The same pastor who told that story, whose name happens to be Kenneth Sauer, although he’s not the Bishop Sauer who many of you know, writes about a pastor, named Bob, who was raised in a family that did not attend church, his father had a reputation for “hardness.”
Bob delivered newspapers as a boy back in the days when that was a job for young people, many of whom made the deliveries on their bikes before going to school, or as soon as school was dismissed. Those paper deliverers got to know their customers because they would go to their homes and collect the payment for the newspaper.
It turned out that one of the customers on Bob’s route was a Methodist minister, and one day when Bob came to collect for the newspaper, the minister said, “You know, Bob, I was wondering … I’m the pastor of the Methodist church down the street. We do not have anyone to hand out bulletins on Sunday mornings. I wonder if you’d be willing to come and hand out bulletins?”
Bob was astonished. He had never been to church, let alone handed out bulletins, but he was honored that this man had asked him to do this and decided to give it a shot. It turned out to be a changing point in Bob’s life. He met and was befriended by the saints of that church, who loved him, took him under their wing, became his family, and taught him about Jesus. Bob ended up going to seminary, and from there had a lifelong ministry of loving people into God’s kingdom. (2)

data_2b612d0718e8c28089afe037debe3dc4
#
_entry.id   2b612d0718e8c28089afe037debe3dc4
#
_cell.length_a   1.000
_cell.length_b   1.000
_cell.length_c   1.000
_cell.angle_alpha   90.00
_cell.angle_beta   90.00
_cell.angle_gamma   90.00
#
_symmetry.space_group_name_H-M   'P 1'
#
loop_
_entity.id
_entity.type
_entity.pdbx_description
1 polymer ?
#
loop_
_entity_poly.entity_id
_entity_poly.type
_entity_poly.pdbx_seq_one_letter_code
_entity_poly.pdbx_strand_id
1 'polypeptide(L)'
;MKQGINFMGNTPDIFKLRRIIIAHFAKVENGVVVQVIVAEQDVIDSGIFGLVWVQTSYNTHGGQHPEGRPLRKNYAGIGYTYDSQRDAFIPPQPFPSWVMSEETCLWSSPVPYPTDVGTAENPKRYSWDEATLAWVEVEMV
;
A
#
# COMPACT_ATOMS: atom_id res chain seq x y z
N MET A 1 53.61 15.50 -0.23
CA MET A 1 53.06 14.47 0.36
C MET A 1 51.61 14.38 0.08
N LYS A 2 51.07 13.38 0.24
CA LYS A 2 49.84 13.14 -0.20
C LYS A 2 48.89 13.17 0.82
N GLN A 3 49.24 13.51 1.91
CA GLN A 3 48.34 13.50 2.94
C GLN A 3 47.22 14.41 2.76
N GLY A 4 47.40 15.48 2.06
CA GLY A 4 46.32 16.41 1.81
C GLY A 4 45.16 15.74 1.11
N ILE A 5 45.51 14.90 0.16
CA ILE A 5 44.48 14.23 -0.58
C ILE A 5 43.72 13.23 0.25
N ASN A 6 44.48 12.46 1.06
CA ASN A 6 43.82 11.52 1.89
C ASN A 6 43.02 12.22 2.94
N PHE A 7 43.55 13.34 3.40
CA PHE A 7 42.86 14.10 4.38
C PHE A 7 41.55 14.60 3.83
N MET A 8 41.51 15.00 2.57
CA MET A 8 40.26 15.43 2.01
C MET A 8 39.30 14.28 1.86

Now, while that’s an old-fashioned type of story, the aspect of it that still applies is that anyone of us could be the person who shines the light of God’s love on another person’s life. It may or may not mean that they show up in a church, although I certainly hope that if you can, you encourage them to do so.
Still, your living out your faith, going the extra mile, being a source of hope and truth, may be the thing that makes a difference in a time when so much that we encounter in person or through media is just the opposite of what Jesus asked of us.
Remember, a saint is not perfect; a saint is someone who is a loved and forgiven child of God, who is blessed by the opportunity to trust God above all else and whose life makes it easier to believe in God. That is us and can be us more and more. Today we give thanks for all the saints. AMEN
(1) “What Makes A Saint?” by Kenneth Sauer, United Methodist, Luke 6:20-31, Jan. 3, 2014,
(2) Same as #1